The sadistic nurse was finally indicted on charges of murder. She went on trial in 1984 and was sentenced to 99 years in prison. She was also indicted on just one of her many murders in May of 2017, which she will stand trial for in Bexar County after her scheduled release from Gatesville March of 2018.
It has been speculated that “Angel of Death” Genene Jones may have murdered almost 50 helpless infants dating back to the beginning of her nursing career in 1977, and that many of the souls taken much too soon remain in the hospital, forever a reminder of the tragedies that took place.
Built in 1895 as residence for a Waxahachie farmer, the Victorian-style home now known as the Catfish Plantation Restaurant has a lively history that the current owners will happily share with any and all guests. Located deep in Ellis County, this restaurant holds a handful of the strangest hauntings known to Texas.
In 1984, Tom and Melissa Baker found the property, which had been empty for several years, and started a restaurant. Neither were big fans of the paranormal but shortly after purchasing the property, things began to happen that would make them true believers.
While only the couple had the keys to the building, Melissa came in to find a large tea urn, with neatly stacked coffee cups inside, which had somehow been transported to the middle of the floor, far away from where they belonged. On another morning, she came in to find fresh brewed coffee waiting for her in the completely empty building.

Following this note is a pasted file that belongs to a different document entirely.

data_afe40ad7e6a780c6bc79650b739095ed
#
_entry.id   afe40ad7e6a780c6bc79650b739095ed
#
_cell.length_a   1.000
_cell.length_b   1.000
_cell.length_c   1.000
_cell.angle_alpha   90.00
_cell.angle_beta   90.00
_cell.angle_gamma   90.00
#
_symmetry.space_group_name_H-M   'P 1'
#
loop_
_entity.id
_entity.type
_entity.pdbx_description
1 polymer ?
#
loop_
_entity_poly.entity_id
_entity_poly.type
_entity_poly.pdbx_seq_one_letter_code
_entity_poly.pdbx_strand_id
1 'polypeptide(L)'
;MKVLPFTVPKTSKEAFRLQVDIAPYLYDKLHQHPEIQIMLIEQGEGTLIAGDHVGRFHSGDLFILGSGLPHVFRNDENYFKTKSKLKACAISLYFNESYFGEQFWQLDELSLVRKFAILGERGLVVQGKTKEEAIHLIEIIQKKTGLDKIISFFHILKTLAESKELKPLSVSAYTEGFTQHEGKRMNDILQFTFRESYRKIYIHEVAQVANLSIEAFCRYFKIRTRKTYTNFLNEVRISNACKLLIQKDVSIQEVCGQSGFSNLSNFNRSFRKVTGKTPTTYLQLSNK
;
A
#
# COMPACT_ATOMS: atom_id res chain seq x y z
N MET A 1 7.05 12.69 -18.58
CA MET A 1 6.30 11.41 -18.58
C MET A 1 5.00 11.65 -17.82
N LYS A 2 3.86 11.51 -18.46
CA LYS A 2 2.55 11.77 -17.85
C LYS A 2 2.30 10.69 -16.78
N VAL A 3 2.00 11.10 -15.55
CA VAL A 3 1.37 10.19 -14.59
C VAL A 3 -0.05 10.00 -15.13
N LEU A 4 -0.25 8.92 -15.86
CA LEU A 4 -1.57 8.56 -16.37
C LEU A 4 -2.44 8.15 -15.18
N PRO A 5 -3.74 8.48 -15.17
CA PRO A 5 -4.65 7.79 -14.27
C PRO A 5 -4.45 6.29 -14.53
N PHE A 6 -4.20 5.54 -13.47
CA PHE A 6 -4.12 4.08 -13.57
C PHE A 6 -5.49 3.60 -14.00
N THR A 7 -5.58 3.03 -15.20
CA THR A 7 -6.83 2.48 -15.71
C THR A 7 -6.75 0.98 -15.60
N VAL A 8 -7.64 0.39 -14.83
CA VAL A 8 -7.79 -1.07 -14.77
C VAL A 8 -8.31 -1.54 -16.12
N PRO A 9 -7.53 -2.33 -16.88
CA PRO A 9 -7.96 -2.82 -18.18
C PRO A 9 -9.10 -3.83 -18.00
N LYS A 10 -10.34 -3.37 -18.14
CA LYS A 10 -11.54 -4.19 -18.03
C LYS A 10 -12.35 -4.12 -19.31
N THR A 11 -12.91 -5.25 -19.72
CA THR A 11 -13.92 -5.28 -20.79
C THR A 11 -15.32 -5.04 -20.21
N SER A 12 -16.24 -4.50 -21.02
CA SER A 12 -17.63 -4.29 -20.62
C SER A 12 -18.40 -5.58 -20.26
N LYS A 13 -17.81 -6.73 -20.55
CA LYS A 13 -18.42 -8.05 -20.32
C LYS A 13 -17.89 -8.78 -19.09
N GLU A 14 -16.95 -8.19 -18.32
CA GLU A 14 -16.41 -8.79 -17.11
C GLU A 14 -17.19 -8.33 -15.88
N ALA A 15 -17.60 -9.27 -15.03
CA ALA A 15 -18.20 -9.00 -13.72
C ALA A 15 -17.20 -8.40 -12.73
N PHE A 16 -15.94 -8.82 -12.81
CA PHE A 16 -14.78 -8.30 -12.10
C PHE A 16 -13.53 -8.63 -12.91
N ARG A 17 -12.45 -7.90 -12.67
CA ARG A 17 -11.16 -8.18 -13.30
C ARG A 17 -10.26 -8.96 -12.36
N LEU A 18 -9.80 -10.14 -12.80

Once opened, employees began to tell strange stories; a fry basket levitating in the kitchen, a glowing blue light illuminating a room that was otherwise empty, the ghostly figure of a bride standing by a front window. The sheer number of reports was overwhelming and paranormal investigators were invited to give their impressions of the old house. What they found was a list of characters from Waxahachie’s past, each with distinct personalities, each existing independent of one other at the restaurant.
Among the resident spirits is a man who likes to “flirt” with female guest by touching their knee or shoulder or playing with their long hair; a young female who seems confused by her surroundings and “Caroline,” a previous owner who sometimes becomes short tempered because she sees herself as still being the head of the household.
In 2007, the Bakers sold the Catfish Plantation Restaurant and its ghostly inhabitants to the Landis Family who are still dedicated to keeping the tales alive, almost as alive the spirits that continue to haunt the restaurant.